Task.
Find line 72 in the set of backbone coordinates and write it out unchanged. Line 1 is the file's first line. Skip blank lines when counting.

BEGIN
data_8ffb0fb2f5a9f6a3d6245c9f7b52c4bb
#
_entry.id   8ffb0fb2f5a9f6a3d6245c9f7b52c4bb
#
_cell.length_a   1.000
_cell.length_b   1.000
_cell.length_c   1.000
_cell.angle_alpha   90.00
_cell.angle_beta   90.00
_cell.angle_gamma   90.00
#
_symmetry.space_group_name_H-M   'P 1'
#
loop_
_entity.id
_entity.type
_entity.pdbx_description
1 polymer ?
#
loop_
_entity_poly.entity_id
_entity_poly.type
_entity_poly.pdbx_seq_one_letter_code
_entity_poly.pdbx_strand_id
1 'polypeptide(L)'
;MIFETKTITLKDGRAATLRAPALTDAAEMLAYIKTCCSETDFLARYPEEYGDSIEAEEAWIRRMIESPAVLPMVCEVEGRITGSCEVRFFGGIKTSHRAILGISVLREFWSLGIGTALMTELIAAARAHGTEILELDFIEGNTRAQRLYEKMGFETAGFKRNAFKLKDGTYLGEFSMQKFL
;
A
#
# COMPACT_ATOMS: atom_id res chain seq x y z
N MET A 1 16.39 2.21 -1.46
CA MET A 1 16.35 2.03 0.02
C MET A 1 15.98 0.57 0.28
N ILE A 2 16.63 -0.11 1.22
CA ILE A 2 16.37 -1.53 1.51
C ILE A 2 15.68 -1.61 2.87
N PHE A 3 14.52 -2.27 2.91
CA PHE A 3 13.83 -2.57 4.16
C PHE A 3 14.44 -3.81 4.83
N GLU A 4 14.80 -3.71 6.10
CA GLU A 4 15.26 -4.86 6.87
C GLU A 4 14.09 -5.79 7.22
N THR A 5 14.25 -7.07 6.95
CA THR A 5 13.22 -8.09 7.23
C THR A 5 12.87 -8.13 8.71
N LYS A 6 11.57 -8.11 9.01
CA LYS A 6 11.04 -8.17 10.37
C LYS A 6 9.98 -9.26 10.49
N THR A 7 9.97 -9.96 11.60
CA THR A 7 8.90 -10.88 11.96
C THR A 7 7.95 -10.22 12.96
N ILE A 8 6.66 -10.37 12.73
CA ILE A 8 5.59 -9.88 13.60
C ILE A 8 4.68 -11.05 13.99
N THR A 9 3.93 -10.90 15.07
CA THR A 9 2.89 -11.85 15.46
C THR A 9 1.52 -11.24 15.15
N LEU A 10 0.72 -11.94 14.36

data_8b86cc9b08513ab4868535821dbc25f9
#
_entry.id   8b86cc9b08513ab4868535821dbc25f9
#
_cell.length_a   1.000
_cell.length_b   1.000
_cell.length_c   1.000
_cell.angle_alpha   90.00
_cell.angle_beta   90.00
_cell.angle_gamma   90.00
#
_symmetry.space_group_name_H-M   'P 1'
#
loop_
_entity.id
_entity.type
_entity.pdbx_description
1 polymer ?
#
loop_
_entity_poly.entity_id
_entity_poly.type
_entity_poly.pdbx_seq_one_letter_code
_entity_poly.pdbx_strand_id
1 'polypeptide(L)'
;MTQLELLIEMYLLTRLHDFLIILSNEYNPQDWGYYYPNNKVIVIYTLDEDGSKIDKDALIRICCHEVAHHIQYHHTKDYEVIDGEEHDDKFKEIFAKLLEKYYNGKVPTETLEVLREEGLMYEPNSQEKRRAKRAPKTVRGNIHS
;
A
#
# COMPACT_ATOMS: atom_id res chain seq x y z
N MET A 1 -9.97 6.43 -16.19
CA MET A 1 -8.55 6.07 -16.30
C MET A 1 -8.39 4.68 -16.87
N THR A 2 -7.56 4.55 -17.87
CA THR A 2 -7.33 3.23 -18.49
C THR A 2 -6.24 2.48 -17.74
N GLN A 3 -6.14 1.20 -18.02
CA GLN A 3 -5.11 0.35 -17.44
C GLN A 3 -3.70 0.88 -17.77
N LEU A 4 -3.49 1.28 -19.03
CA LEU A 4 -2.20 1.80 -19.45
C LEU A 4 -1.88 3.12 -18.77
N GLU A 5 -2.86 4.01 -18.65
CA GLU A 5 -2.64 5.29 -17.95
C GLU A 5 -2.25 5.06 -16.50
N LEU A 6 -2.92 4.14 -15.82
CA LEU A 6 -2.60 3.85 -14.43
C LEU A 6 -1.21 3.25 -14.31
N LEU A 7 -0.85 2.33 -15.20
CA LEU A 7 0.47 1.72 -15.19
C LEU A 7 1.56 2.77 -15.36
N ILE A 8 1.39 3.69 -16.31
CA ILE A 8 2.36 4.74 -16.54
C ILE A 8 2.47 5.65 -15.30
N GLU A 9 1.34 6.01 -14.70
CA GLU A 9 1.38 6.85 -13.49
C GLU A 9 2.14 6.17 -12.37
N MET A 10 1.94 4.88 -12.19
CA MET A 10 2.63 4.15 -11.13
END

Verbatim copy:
loop_